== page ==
These institutions have produced intellectuals with highest credentials and but unfortunately the higher education in Sri Lanka seems to have been caught in a policy paralysis. It has been almost six decades since we gained independence and Sri Lankans still go in search of universities abroad for higher education whereas universities in Sri Lanka have been shut for reasons where the Government has not been able to find solutions.

Most of the demands put forward by the FUTA are reasonable and must be looked into with favour. FUTA represents the educated elite who impart knowledge to future generations and as such the demands of FUTA must be viewed with utmost care.

FUTA is not a bunch of individuals who could be persuaded to accept the Government side of the story because FUTA represents real national figures who know very well how the national policies are adopted and implemented. FUTA cannot be hoodwinked easily unlike other trade unions.

National University of Sri Lanka (NUSL) concept

National University is a concept under which various higher educational institutions are brought under one umbrella so that resources could be better allocated and exchanged. If there are assets idle at one university and another university is lacking those assets and if these two universities are brought under one roof, it would be easy to exchange the assets as and when there are requirements. There will be greater liberality in exchanging resources including human resources.

The Government should consider streamlining some of the administrative arrangements of some of the campuses such as Universities of Kelaniya, Peradeniya, Ruhuna, Eastern, South Eastern, Rajarata, Sabaragamuwa, Wayamba, Visual Arts and Performing Arts and Uva Wellassa under the NUSL concept through a legislative framework.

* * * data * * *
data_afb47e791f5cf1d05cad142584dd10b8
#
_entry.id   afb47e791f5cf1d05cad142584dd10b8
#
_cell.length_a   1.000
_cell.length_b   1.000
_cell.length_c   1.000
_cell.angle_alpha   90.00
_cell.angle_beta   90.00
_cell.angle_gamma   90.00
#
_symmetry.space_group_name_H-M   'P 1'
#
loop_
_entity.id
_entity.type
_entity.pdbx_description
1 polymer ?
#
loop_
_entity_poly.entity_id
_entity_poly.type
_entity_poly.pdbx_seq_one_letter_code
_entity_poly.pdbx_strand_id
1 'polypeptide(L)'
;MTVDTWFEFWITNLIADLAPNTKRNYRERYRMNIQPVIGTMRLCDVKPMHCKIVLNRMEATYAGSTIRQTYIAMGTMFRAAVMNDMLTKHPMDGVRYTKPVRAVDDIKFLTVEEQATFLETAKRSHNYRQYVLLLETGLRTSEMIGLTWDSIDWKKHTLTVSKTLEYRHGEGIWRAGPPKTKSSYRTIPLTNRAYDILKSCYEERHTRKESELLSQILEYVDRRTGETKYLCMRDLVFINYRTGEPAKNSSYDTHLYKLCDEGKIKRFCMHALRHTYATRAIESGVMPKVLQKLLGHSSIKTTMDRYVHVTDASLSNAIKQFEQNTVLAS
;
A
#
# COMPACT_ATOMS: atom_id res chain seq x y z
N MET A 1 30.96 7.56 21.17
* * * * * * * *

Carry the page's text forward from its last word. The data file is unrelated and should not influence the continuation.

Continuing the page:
This would enable the universities to mitigate capital, administrative and operational costs. This concept simply optimises better use of existing facilities and resources. However, under existing laws of the country, this cannot be achieved unless a legislative framework is in place.

Zigzag over Z score

It is a national shame that a system of selection for university entry which has been in existence since 2000 without any problems has suddenly run aground due to the adoption of an arbitrary mechanism. The issue went to the highest court of Sri Lanka in order to seek justice. The Supreme Court has restored the natural justice by ordering the re-calculation of the Z score.

There are two Ministers for Higher Education and 100+ ministers to find solutions for the country. Where is the collective responsibility? Where is the collective wisdom of the Cabinet of Ministers? What is the net worth of keeping and sustaining such a large number of a privileged lot at the expense of public money if they cannot find solutions to the problems that beset the country?